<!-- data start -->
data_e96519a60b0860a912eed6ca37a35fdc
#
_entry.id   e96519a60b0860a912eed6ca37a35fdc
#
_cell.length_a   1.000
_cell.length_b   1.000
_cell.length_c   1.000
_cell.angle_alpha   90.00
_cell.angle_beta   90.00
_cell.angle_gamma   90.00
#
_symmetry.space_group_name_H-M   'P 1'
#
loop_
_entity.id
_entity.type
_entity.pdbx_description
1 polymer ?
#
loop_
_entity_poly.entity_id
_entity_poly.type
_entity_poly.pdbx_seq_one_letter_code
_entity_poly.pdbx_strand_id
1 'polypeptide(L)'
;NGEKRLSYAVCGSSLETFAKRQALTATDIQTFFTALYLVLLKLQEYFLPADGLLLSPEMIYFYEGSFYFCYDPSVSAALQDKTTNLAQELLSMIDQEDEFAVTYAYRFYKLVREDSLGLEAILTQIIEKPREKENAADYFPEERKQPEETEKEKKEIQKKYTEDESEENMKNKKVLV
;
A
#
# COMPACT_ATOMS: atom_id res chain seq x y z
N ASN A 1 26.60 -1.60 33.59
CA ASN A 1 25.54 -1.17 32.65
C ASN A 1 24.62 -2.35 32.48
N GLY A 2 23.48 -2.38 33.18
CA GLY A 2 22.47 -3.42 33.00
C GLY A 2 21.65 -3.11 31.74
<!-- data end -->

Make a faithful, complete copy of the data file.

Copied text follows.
data_e96519a60b0860a912eed6ca37a35fdc
#
_entry.id   e96519a60b0860a912eed6ca37a35fdc
#
_cell.length_a   1.000
_cell.length_b   1.000
_cell.length_c   1.000
_cell.angle_alpha   90.00
_cell.angle_beta   90.00
_cell.angle_gamma   90.00
#
_symmetry.space_group_name_H-M   'P 1'
#
loop_
_entity.id
_entity.type
_entity.pdbx_description
1 polymer ?
#
loop_
_entity_poly.entity_id
_entity_poly.type
_entity_poly.pdbx_seq_one_letter_code
_entity_poly.pdbx_strand_id
1 'polypeptide(L)'
;NGEKRLSYAVCGSSLETFAKRQALTATDIQTFFTALYLVLLKLQEYFLPADGLLLSPEMIYFYEGSFYFCYDPSVSAALQDKTTNLAQELLSMIDQEDEFAVTYAYRFYKLVREDSLGLEAILTQIIEKPREKENAADYFPEERKQPEETEKEKKEIQKKYTEDESEENMKNKKVLV
;
A
#
# COMPACT_ATOMS: atom_id res chain seq x y z
N ASN A 1 26.60 -1.60 33.59
CA ASN A 1 25.54 -1.17 32.65
C ASN A 1 24.62 -2.35 32.48
N GLY A 2 23.48 -2.38 33.18
CA GLY A 2 22.47 -3.42 33.00
C GLY A 2 21.65 -3.11 31.74